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The Dominica parliament convened this morning for the Second Meeting of The First Session of The Tenth Parliament where two COVID-19-related bills were introduced for debate.

Dominica News Online (DNO) got some photographs of parliamentarians, most of them wearing masks, as they arrived at the Parliament building. Photos by Cecil Clarke.





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COVID-19: Pronouncement of construction an essential service.

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BCAD Executive met by teleconference on 3rd April 2020 to deliberate on the Government’s consideration of construction as an essential service, as obtained in SRO 15 of 2020, and to review this new situation as it will impact and potentially affect the local construction sector within the circumstances of the COVID19 pandemic, and the sector’s collateral impact on the wider private sector and the public as a whole.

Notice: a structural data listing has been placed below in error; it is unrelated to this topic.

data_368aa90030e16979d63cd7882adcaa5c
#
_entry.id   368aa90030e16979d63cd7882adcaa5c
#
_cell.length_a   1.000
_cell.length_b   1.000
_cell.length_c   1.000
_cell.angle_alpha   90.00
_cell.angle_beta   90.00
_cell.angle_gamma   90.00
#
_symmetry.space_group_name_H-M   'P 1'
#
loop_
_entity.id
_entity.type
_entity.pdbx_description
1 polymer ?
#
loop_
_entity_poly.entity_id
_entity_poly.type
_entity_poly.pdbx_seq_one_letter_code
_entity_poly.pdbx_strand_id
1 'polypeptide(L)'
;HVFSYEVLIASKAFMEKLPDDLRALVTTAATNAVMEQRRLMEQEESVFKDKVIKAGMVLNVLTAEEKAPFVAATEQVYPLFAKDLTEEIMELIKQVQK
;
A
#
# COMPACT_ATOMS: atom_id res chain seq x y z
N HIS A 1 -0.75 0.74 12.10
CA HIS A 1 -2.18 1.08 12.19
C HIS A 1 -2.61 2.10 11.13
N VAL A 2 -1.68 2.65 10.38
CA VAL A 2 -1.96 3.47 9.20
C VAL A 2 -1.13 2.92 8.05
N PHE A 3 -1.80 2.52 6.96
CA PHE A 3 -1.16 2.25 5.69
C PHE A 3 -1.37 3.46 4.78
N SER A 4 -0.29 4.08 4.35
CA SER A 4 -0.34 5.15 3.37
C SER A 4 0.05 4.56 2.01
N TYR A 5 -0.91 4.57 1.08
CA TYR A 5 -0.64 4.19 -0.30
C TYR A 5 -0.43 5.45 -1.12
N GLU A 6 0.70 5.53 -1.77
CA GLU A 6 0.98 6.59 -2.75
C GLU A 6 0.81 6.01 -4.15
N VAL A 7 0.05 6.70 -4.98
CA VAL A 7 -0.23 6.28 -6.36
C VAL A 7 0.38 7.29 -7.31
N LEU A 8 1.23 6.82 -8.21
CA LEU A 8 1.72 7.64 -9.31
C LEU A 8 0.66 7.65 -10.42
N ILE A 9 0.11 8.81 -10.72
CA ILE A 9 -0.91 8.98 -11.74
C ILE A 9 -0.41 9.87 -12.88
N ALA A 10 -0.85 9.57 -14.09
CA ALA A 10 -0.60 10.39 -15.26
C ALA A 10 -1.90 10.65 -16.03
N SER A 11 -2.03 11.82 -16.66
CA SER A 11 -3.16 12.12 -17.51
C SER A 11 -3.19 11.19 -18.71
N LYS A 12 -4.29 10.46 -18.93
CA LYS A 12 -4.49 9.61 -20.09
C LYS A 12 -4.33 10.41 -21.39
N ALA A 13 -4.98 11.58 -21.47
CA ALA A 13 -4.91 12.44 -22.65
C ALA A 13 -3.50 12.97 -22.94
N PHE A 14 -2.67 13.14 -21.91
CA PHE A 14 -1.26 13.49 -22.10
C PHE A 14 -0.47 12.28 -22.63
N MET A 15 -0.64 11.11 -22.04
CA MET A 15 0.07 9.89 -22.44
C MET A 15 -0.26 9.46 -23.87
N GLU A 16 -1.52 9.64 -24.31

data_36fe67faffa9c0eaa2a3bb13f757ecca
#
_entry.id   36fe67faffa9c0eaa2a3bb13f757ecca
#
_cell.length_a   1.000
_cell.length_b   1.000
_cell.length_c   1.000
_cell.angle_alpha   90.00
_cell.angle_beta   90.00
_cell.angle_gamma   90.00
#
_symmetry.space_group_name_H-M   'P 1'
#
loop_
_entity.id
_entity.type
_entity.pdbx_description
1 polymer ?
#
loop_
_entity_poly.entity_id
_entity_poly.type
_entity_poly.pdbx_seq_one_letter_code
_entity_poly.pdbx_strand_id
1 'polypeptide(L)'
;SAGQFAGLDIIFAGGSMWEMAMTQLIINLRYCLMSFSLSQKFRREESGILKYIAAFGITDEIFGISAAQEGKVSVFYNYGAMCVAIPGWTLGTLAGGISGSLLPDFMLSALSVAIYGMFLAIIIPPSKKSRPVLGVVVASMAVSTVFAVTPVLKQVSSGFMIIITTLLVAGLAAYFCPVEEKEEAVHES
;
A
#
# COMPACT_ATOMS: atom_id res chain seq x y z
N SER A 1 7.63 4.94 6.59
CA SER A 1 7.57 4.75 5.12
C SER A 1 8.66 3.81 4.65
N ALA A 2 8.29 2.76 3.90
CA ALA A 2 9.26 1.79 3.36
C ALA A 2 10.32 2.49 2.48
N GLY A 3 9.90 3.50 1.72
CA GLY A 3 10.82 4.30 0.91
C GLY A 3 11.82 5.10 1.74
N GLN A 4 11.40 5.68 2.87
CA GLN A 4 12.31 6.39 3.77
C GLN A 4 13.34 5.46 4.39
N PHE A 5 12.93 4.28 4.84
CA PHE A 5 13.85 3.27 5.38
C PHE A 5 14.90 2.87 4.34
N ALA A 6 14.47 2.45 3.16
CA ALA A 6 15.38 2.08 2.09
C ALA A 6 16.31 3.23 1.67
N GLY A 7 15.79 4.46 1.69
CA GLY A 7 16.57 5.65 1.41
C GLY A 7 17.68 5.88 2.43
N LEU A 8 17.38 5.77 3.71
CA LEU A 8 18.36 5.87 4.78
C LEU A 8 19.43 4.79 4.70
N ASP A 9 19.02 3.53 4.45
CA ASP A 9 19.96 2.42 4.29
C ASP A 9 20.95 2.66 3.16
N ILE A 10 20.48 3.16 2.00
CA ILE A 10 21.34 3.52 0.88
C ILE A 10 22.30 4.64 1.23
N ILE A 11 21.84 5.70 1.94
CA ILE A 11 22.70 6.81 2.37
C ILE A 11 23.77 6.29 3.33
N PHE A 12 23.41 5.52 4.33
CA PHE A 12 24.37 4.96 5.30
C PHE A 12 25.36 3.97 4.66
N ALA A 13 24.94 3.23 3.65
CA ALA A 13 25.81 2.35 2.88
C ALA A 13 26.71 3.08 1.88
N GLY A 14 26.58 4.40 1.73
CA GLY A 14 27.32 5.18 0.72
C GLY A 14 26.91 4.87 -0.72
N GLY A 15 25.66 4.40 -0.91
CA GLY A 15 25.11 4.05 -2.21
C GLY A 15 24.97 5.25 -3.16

Contributions were received and made by the following Executive Members:

Mr Gregor Fortune

Mr Delbert Paris

Mr Kevin Henderson

Mr Melkezideck Toussaint,

Mr Steve Astaphan,

Mr Stewart Paris, and

Mr Anthony Le Blanc.

 

SRO 15 of 2020 – Emergency Power (Disaster) – (Curfew) Order

 SRO 15 of 2020 was Gazetted and came into effect on 1st April 2020.

  1. Section 7(1)(g) provides “Subject to paragraphs 3 and 5, every non-essential establishment, or business shall remain closed except for the following – … (g) Construction and manufacturing projects, … may open between the hours of 6:00 am and 4:00m pm Monday to Friday.
  2. Section 7(1)(g) (i) to (v) provides that work on-site are subject to compliance with increased attention to sanitation, provision of additional PPE (face mask) and maintenance of 2 m ( 6 ft 8”) social distances for workmen as far as reasonably possible.
  3. Section 12 limits passengers to one person per row with no passengers allowed at the front with the driver.

 

Support and Concerns: